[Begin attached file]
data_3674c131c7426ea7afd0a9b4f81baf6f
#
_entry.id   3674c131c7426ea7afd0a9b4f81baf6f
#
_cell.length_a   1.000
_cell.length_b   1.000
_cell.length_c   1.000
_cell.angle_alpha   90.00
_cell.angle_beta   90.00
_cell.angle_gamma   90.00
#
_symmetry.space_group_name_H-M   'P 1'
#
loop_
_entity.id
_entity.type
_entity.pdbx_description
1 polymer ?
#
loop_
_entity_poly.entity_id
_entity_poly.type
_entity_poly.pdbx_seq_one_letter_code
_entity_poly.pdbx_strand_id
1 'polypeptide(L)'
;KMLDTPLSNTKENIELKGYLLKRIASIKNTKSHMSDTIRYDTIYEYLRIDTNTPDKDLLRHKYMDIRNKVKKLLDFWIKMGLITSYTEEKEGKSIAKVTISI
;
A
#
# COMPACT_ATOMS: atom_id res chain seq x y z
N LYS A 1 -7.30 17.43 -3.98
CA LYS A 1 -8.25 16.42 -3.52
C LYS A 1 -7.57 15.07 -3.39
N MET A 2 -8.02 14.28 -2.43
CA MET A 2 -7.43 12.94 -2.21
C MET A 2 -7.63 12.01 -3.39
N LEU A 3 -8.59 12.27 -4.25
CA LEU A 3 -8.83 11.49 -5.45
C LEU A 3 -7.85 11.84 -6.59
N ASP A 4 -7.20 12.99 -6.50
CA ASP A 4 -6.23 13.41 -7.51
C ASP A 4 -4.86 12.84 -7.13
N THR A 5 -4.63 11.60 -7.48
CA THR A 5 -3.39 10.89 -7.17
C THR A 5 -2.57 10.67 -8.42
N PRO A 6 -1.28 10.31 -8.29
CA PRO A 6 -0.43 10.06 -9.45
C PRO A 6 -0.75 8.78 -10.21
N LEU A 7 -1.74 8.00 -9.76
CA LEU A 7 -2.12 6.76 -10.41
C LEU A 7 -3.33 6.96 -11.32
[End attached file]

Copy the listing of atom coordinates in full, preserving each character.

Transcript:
data_3674c131c7426ea7afd0a9b4f81baf6f
#
_entry.id   3674c131c7426ea7afd0a9b4f81baf6f
#
_cell.length_a   1.000
_cell.length_b   1.000
_cell.length_c   1.000
_cell.angle_alpha   90.00
_cell.angle_beta   90.00
_cell.angle_gamma   90.00
#
_symmetry.space_group_name_H-M   'P 1'
#
loop_
_entity.id
_entity.type
_entity.pdbx_description
1 polymer ?
#
loop_
_entity_poly.entity_id
_entity_poly.type
_entity_poly.pdbx_seq_one_letter_code
_entity_poly.pdbx_strand_id
1 'polypeptide(L)'
;KMLDTPLSNTKENIELKGYLLKRIASIKNTKSHMSDTIRYDTIYEYLRIDTNTPDKDLLRHKYMDIRNKVKKLLDFWIKMGLITSYTEEKEGKSIAKVTISI
;
A
#
# COMPACT_ATOMS: atom_id res chain seq x y z
N LYS A 1 -7.30 17.43 -3.98
CA LYS A 1 -8.25 16.42 -3.52
C LYS A 1 -7.57 15.07 -3.39
N MET A 2 -8.02 14.28 -2.43
CA MET A 2 -7.43 12.94 -2.21
C MET A 2 -7.63 12.01 -3.39
N LEU A 3 -8.59 12.27 -4.25
CA LEU A 3 -8.83 11.49 -5.45
C LEU A 3 -7.85 11.84 -6.59
N ASP A 4 -7.20 12.99 -6.50
CA ASP A 4 -6.23 13.41 -7.51
C ASP A 4 -4.86 12.84 -7.13
N THR A 5 -4.63 11.60 -7.48
CA THR A 5 -3.39 10.89 -7.17
C THR A 5 -2.57 10.67 -8.42
N PRO A 6 -1.28 10.31 -8.29
CA PRO A 6 -0.43 10.06 -9.45
C PRO A 6 -0.75 8.78 -10.21
N LEU A 7 -1.74 8.00 -9.76
CA LEU A 7 -2.12 6.76 -10.41
C LEU A 7 -3.33 6.96 -11.32